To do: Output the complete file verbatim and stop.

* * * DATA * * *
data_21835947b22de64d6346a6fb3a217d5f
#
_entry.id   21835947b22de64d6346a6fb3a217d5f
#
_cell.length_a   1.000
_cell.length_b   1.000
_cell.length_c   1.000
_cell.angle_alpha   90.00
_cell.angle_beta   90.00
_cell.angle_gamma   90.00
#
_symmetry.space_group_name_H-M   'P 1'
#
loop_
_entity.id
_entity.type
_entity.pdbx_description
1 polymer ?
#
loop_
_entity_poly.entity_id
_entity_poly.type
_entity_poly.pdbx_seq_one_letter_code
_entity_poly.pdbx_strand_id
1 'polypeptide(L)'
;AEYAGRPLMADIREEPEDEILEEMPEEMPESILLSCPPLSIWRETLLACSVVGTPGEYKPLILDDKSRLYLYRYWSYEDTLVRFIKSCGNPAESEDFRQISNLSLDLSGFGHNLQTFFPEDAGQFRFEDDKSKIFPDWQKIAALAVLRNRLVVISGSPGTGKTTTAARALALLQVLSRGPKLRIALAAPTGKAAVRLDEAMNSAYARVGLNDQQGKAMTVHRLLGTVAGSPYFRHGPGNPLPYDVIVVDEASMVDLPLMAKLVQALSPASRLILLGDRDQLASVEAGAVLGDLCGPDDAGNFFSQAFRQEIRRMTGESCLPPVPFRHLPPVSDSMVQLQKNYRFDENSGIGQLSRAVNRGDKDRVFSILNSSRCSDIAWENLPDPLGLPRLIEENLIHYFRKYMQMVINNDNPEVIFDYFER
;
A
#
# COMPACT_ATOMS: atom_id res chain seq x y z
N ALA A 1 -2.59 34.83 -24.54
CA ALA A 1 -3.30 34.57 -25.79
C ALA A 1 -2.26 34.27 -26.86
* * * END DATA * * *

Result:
data_21835947b22de64d6346a6fb3a217d5f
#
_entry.id   21835947b22de64d6346a6fb3a217d5f
#
_cell.length_a   1.000
_cell.length_b   1.000
_cell.length_c   1.000
_cell.angle_alpha   90.00
_cell.angle_beta   90.00
_cell.angle_gamma   90.00
#
_symmetry.space_group_name_H-M   'P 1'
#
loop_
_entity.id
_entity.type
_entity.pdbx_description
1 polymer ?
#
loop_
_entity_poly.entity_id
_entity_poly.type
_entity_poly.pdbx_seq_one_letter_code
_entity_poly.pdbx_strand_id
1 'polypeptide(L)'
;AEYAGRPLMADIREEPEDEILEEMPEEMPESILLSCPPLSIWRETLLACSVVGTPGEYKPLILDDKSRLYLYRYWSYEDTLVRFIKSCGNPAESEDFRQISNLSLDLSGFGHNLQTFFPEDAGQFRFEDDKSKIFPDWQKIAALAVLRNRLVVISGSPGTGKTTTAARALALLQVLSRGPKLRIALAAPTGKAAVRLDEAMNSAYARVGLNDQQGKAMTVHRLLGTVAGSPYFRHGPGNPLPYDVIVVDEASMVDLPLMAKLVQALSPASRLILLGDRDQLASVEAGAVLGDLCGPDDAGNFFSQAFRQEIRRMTGESCLPPVPFRHLPPVSDSMVQLQKNYRFDENSGIGQLSRAVNRGDKDRVFSILNSSRCSDIAWENLPDPLGLPRLIEENLIHYFRKYMQMVINNDNPEVIFDYFER
;
A
#
# COMPACT_ATOMS: atom_id res chain seq x y z
N ALA A 1 -2.59 34.83 -24.54
CA ALA A 1 -3.30 34.57 -25.79
C ALA A 1 -2.26 34.27 -26.86